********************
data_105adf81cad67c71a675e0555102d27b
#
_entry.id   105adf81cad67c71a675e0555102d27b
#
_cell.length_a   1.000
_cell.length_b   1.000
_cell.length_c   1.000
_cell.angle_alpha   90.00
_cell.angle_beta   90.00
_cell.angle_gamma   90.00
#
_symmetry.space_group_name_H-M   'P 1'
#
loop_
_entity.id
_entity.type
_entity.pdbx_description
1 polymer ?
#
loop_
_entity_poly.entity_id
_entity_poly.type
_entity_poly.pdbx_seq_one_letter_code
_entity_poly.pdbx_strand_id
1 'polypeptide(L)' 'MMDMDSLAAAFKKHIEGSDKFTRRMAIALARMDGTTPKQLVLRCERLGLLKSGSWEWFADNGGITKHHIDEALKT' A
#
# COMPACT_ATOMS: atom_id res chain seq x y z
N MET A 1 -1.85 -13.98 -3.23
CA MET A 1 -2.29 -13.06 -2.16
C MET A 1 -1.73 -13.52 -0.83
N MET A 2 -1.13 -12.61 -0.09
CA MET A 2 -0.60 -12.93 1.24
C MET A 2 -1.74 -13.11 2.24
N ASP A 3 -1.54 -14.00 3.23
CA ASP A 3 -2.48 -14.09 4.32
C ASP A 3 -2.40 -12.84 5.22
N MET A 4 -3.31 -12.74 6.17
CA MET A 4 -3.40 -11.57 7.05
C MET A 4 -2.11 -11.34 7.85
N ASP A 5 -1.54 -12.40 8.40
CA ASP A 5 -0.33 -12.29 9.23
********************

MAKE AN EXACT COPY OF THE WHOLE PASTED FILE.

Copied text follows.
data_105adf81cad67c71a675e0555102d27b
#
_entry.id   105adf81cad67c71a675e0555102d27b
#
_cell.length_a   1.000
_cell.length_b   1.000
_cell.length_c   1.000
_cell.angle_alpha   90.00
_cell.angle_beta   90.00
_cell.angle_gamma   90.00
#
_symmetry.space_group_name_H-M   'P 1'
#
loop_
_entity.id
_entity.type
_entity.pdbx_description
1 polymer ?
#
loop_
_entity_poly.entity_id
_entity_poly.type
_entity_poly.pdbx_seq_one_letter_code
_entity_poly.pdbx_strand_id
1 'polypeptide(L)' 'MMDMDSLAAAFKKHIEGSDKFTRRMAIALARMDGTTPKQLVLRCERLGLLKSGSWEWFADNGGITKHHIDEALKT' A
#
# COMPACT_ATOMS: atom_id res chain seq x y z
N MET A 1 -1.85 -13.98 -3.23
CA MET A 1 -2.29 -13.06 -2.16
C MET A 1 -1.73 -13.52 -0.83
N MET A 2 -1.13 -12.61 -0.09
CA MET A 2 -0.60 -12.93 1.24
C MET A 2 -1.74 -13.11 2.24
N ASP A 3 -1.54 -14.00 3.23
CA ASP A 3 -2.48 -14.09 4.32
C ASP A 3 -2.40 -12.84 5.22
N MET A 4 -3.31 -12.74 6.17
CA MET A 4 -3.40 -11.57 7.05
C MET A 4 -2.11 -11.34 7.85
N ASP A 5 -1.54 -12.40 8.40
CA ASP A 5 -0.33 -12.29 9.23